So after all the stuff with RewardMe, I did some soul searching – what many people that have failed in life do. I realized that throughout my life, a big problem I had was that all my ideas were considered “too early.” Ever since my first business in college, I would talk to VCs, and they would tell me what I was doing was ridiculous and wouldn’t work. I then decide to give that up and pivot to something else (after all, of course these grownups were smarter than I was). 3-5 years later, all the VCs were suddenly fighting to fund other companies with that very model I did earlier, but unfortunately I have moved on.

When I approached them again with my new companies, they would say, “Yu-kai, your last business was actually right on! But your new thing here….that’s just ridiculous.” And of course, the same things would happen again. If I was a celebrity entrepreneur, I could raise a lot of money for crazy and audacious ideas, and truck through a few years until the market caught up. I wasn’t, so I shouldn’t play by those same rules. This is important for all those new aspiring entrepreneurs that often read how companies raise tens of millions of dollars before launching a product on Tech Crunch. In general, if you can’t raise money just on your past exit records, you generally need TRACTION before you can raise significant money. Now how to get traction without the money you are raising is the difficult work of a resourceful entrepreneur. 

Upon recognizing my tendency and problem, I realized I could adapt and adjust to that…no more crazy startups. Focus on what the world needs, not what it deserves (thanks Batman for bitter-sounding thoughts haha).

I also thought about what made me happy, and I realized it was when I was creating gamified designs. The term “gamification” became more popular starting 2010, but I in fact have been working on productive applications of games and game elements since 2003 (yes, one of those ridiculous things that would “never work”). I definitely had a lot of experience on it and was very passionate about it.

An epiphany in Gamification

I looked around the gamification industry late 2012, and saw a few things. There were already many established “gamification experts” who had a brand name. Even though I spent ten years working on related projects, I did not have a name at all attached to gamification, because every inch of my muscle was used to push my startups and not myself.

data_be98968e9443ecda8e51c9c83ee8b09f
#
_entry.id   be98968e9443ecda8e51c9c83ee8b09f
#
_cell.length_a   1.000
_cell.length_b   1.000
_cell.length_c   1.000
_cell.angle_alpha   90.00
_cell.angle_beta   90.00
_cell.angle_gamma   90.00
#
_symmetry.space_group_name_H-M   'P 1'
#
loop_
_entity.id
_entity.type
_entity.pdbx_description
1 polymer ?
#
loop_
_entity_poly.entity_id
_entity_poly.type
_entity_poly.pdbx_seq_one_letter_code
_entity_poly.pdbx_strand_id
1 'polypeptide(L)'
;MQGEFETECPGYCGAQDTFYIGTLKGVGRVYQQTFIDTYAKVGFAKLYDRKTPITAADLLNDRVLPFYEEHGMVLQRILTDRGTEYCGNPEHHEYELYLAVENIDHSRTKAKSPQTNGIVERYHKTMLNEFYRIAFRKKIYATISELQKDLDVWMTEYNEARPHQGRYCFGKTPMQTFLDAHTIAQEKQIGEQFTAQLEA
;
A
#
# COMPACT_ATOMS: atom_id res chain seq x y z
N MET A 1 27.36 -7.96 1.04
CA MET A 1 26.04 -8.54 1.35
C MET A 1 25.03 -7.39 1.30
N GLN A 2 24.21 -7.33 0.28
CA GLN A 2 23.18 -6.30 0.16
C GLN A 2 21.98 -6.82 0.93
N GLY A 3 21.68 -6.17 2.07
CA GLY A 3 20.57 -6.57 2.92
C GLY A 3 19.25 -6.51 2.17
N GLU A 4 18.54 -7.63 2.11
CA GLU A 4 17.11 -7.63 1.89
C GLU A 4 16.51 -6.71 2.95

But then I noticed one interesting thing: the established “gamification experts” came from a variety of backgrounds: some were game designers, some enterprise software, some academic, some marketing. And I realized that I had one expertise that they did not have – Personal Branding. This is what you learn working in startups for so many years: in a startup you have no history, no name, and no resources, and you need to get it to the point where within 2 years, everyone knows about you.

So I decided to use one of my expertise to promote my other. Very systematically, I got my blog traffic to go from 1,000 untargeted visitors/mo to 25,000 targeted visitors/mo within a year and a half.

I published a gamification design framework that I originally created back in college called Octaylsis, and it really picked up. It was translated into over sixteen different languages with students reaching out to me from all over the world. The framework was unique in the sense that it went much further beyond the points, badges, and leaderboards (we call them PBLs in the industry) that most people thought gamification was, and derived motivation into 8 Core Drives.

Some Core Drives were associated with White Hat Gamification (things that make you feel powerful and in control, but lacks a sense of urgency), while others were Black Hat (things that made you feel urgent, obsessed or addicted, but gives a bad taste in the mouth), and some Core Drives were related to Left Brain Oriented (appealing more to extrinsic motivation) while others were Right Brain Oriented (appealing more to intrinsic motivation).

Octalysis Gamification Framework